Interstellar is a big, second-album leap of faith into deeper waters, a sparkling synth-pop record that wants very badly to mean something to dreamy, hyper-emotional twentysomethings. For her model, she's taken the impression of some of the dreamiest, most hyper-emotional records of her youth. The production on Interstellar is gorgeous, and clearly modeled on the Cure's big, panoramic pop records, like Disintegration: booming-canyon drums, acres of spannable horizon. The drum beat that opens up "Know Me" is virtually identical to that of "Close to Me", and the silvery guitar leads on "Gospel/Grace" are pretty much mimeographed from "Plainsong". But although Rose indulges pretty heavily in the Cure's primary colors, she paints something distinctly her own with them. The world of Interstellar is a vision of paradise as lifted from the front of a Trapper Keeper: air-brushed, pastel-hued, and gloriously vivid....full text
TreblezineAs a member of Crystal Stilts, Vivian Girls and Dum Dum Girls, as well as the leader of The Outs, Frankie Rose lived a life of reverb, garage fetishism and retro cool. And by and large, with any of the most impressive garage and girl-group inspired tunes to emerge in an explosion of like-minded acts in the past few years, Rose's writing or performing credit was most likely to be found. But the Brooklyn multi-instrumentalist and singer-songwriter has more than covered those bases, and has since moved on to more expansive territory, shedding the fuzzy, lo-fi aesthetic on Interstellar and, instead, embracing a crisper, brighter dream pop sound.
The first clue that Interstellar, Rose's first solo album, is a journey on an entirely new path lies within the name. There's a spacious, cosmic aesthetic at play here, Rose's voice frequently surrounded by glimmering layers of chorus and delay, the atmosphere twinkling and glowing like stars in a distant sky. At times, the miasmic ambience gives off a very vivid sensation of floating, a handful of tracks even doing away with percussion for the sake of allowing the songs an even more palpable weightlessness. In fact, the album almost literally takes off within the opening title track, its keyboard drones gathering like primordial chemicals that end up crashing in their own magnificent fuzz-pop Big Bang shortly after the one-minute mark.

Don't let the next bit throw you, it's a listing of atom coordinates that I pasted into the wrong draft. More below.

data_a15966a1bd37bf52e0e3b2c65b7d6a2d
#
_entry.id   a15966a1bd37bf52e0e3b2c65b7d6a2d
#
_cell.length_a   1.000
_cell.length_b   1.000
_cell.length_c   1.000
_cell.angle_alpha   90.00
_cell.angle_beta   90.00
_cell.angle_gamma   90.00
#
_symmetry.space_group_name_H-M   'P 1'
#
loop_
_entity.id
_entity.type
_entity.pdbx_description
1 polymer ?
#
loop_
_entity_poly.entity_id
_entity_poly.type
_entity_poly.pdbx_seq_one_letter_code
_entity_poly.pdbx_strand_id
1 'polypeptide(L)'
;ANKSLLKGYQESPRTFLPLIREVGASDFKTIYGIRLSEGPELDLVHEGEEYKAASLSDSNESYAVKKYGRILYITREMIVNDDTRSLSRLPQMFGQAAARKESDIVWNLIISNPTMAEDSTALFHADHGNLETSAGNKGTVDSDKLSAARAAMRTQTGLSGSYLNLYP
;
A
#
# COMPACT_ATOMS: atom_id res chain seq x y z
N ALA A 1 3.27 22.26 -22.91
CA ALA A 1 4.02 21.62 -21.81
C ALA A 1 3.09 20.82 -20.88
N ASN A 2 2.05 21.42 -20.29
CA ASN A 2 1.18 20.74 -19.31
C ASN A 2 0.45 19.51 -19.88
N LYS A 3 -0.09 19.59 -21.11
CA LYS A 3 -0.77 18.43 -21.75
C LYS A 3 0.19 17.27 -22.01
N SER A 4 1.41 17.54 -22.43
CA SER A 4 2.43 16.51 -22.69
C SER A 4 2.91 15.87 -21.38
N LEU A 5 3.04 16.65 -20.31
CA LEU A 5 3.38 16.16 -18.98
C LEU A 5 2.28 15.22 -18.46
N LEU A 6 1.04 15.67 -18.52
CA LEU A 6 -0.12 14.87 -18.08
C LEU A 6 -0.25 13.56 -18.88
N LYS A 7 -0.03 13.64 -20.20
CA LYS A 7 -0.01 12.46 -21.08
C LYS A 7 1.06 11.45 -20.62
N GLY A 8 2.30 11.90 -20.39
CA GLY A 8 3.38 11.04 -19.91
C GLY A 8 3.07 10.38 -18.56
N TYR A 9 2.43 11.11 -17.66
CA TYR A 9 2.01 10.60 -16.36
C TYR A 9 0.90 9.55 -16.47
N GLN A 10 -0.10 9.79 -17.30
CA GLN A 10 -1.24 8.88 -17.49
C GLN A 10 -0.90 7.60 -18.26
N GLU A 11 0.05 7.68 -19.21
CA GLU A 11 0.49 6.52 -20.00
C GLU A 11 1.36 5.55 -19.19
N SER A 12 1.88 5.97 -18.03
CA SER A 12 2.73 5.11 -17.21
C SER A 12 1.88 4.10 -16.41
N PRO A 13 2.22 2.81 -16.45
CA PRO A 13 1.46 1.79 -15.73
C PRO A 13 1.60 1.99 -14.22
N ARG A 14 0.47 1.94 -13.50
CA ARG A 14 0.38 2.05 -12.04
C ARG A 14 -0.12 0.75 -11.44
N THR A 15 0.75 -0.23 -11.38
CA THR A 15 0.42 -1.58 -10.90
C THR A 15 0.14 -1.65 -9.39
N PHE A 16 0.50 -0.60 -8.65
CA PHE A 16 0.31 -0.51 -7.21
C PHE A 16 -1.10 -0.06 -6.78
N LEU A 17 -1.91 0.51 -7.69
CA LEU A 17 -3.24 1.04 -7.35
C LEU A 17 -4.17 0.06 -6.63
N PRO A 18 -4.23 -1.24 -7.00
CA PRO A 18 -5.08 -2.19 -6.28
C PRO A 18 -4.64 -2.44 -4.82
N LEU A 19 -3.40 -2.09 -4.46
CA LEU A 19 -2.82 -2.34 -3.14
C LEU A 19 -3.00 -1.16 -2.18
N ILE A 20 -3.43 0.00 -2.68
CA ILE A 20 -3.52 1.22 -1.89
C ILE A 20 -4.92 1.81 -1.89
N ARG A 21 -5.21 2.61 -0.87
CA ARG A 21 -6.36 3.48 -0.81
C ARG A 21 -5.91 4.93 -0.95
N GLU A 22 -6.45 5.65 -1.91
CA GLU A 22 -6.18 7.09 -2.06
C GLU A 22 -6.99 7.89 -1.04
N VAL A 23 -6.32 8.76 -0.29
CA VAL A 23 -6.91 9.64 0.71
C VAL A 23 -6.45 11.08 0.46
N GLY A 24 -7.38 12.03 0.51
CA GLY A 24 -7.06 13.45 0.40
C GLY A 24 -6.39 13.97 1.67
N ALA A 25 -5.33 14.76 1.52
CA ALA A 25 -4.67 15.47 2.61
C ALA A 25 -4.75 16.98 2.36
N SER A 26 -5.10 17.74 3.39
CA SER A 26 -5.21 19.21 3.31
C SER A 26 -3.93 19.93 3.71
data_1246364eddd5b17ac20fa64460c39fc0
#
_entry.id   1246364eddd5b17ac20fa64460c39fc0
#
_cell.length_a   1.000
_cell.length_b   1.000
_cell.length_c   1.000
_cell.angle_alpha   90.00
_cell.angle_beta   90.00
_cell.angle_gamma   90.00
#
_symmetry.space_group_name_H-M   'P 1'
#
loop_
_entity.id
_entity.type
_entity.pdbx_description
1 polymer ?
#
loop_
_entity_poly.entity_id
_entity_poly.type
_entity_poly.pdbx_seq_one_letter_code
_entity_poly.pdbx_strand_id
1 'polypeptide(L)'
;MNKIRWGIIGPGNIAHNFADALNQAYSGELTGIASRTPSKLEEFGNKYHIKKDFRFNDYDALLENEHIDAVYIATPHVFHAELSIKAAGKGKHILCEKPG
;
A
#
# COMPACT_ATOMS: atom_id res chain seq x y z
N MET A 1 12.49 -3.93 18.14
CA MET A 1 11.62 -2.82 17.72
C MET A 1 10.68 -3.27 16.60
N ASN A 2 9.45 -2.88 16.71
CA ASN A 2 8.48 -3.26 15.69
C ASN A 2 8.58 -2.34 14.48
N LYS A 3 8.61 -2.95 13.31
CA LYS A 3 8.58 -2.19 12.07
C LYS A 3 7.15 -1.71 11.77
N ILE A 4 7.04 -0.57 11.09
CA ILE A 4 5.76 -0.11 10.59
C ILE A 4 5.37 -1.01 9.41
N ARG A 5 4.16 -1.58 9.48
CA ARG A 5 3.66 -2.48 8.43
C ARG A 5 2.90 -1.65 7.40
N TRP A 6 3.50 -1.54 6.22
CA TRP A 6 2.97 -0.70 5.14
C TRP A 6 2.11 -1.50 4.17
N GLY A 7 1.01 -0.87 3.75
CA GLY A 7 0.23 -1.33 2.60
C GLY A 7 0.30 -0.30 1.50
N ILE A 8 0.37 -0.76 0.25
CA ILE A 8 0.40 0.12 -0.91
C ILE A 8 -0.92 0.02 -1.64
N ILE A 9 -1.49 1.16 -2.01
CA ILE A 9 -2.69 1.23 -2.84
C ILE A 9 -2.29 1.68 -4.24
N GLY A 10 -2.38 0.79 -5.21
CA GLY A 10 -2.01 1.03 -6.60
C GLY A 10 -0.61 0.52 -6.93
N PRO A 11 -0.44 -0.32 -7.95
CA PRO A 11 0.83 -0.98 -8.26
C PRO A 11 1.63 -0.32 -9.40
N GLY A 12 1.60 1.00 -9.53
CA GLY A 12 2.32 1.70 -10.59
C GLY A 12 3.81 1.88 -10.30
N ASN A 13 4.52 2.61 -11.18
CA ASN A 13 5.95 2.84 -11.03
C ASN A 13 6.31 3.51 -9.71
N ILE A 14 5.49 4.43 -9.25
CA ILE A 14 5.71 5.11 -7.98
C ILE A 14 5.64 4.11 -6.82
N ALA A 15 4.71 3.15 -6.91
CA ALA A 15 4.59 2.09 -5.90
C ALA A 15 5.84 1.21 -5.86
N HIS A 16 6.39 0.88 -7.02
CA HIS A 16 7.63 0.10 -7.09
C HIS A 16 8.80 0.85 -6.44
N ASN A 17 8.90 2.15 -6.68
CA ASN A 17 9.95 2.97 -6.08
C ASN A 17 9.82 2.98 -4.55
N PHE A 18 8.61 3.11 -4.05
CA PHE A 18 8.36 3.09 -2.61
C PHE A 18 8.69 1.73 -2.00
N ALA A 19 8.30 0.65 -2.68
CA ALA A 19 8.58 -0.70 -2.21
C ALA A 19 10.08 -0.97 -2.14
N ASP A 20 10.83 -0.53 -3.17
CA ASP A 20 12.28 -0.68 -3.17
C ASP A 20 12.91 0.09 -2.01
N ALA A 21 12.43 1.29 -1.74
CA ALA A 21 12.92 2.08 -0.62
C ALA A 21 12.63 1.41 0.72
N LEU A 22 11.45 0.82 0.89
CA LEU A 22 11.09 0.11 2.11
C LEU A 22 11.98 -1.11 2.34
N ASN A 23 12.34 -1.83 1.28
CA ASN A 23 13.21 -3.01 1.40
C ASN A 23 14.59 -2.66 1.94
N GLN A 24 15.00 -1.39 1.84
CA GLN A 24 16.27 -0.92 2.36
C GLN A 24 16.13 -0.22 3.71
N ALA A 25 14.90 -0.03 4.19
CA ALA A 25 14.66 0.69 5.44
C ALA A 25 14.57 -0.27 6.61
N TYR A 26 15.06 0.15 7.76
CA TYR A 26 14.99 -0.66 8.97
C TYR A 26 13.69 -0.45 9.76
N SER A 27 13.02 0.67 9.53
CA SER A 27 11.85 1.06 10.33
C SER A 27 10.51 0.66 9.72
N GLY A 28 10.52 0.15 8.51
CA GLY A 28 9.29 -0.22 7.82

After a triumphant arrival such as that of "Interstellar," attempting to a similar kind of bombast would prove difficult, though an introduction of that caliber is best left to stand on its own. The other nine songs on Interstellar may not explode with the same kind of drama, but Rose's songwriting and note-perfect performances are top notch throughout, from the synth-heavy post-punk bliss of "Know Me" to the hypnotic buzz and jangle of "Gospel/Grace."
Though much of Interstellar looks beyond Rose's past work toward headier and more massive sonic ideals, some of the album's brightest moments serve as more polished and nuanced updates to the noise pop she's done so well in recent years. The pulsing "Night Swim" shimmers with dark energy, honing in on a similar vibe to her work with Crystal Stilts, but bearing the intensity of Joy Division's best singles, as well as some of the best vocal harmonies on the album. Rose dives back into the reverb for the haunting "Apples for the Sun," which is built around a simple three-chord piano progression. And the combination of surf-inspired riffs and sinister, post-punk bass on "Moon In My Mind" achieves a mastery of aesthetic cool that's simply breathtaking....full text